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Drawing False Lessons from Sri Lanka's Organic Farming Experience (Commentary)

  • Long-time organic farmers have been doing well over the past two years, even as traditional farmers were hit hard by Sri Lanka’s sudden ban on the import of chemical fertilizers.
  • The real lesson to be learned from Sri Lanka’s economic crisis is the importance of good governance for the nation’s health and nutrition.
  • Researchers say a more diversified agricultural approach could make Sri Lanka less vulnerable to the next crisis.
  • This article is a commentary. The views expressed are those of the authors and not necessarily those of Mongabay.

Since Sri Lanka’s former president Gotabaya Rajapaksa was ousted in mid-July, some commentators have blamed the economic crisis and social unrest on his resignation of his nominal organic farming experiment in 2021. ing. This is a misunderstanding of the situation. While traditional organic farmers have performed well throughout this period, conventional farmers have suffered from the financial mismanagement and incompetence of the former president.

On July 13, then-President Gotabaya Rajapaksa fled the country amid popular protests by citizens dissatisfied with his control of the national economy. Sri Lanka defaulted on its debts, skyrocketing energy and food prices, and limited foreign exchange reserves meant widespread shortages.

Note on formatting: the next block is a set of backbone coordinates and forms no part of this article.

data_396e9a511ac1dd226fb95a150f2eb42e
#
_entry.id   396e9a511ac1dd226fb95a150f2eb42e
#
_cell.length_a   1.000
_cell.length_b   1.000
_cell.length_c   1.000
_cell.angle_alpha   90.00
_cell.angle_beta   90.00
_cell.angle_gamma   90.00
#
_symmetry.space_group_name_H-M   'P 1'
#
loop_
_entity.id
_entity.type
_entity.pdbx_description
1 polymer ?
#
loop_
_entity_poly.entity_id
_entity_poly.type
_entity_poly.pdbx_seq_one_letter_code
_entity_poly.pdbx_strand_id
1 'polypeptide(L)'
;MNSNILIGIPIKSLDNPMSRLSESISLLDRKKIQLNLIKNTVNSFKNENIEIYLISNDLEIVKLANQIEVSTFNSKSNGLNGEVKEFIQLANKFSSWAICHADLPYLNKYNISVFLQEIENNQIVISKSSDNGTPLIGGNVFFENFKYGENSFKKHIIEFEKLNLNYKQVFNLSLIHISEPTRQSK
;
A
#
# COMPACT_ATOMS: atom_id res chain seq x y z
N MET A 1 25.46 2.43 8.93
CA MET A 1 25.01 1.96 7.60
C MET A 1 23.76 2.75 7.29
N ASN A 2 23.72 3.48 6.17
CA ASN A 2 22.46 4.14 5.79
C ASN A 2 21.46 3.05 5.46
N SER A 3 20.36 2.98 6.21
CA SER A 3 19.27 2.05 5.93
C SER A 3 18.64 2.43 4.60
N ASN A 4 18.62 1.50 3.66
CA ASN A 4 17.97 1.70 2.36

convenient excuse

Some trace his downfall to the ill-fated decision to halt all imports of chemical fertilizers in April 2021 and abruptly shift the country to organic farming. One commentator wrote: His Rajapaksa’s arrogant decision to impose organic farming across the country led to widespread starvation after the agricultural economy collapsed. In reality, the policy was all about the lack of foreign exchange and the inability to pay for imports, rather than a planned shift to organic farming. was a convenient excuse to stop paying for fertilizer imports.

Our research on the diets of long-term organic tea farmers and conventional tea farmers in Sri Lanka suggests that it was actually the established organic tea farmers who performed much better in the last two years. I’m here. They receive a price premium for their products, have a well-established internal supply of high-quality organic compost to maintain their soil, and their tea yields are the same or higher than conventional tea farms.

Their steady income and home-grown vegetable gardens mean they are eating nutritious meals. It had to deal with a sudden loss of fertilizer supplies last summer, struggled to find good quality organic compost, and then saw lower yields, lower incomes, and poor diets. tea farmers in Japan.

Former President Rajapaksa lifted a ban on imports of chemical fertilizers at the end of 2021, but the underlying problem of a shortage of foreign exchange reserves remains, making supplies still erratic and available only to wealthier farmers.

Both rice and vegetable production were affected by the sudden disappearance of chemical fertilizers. Image by Dilrukshi Handunnetti.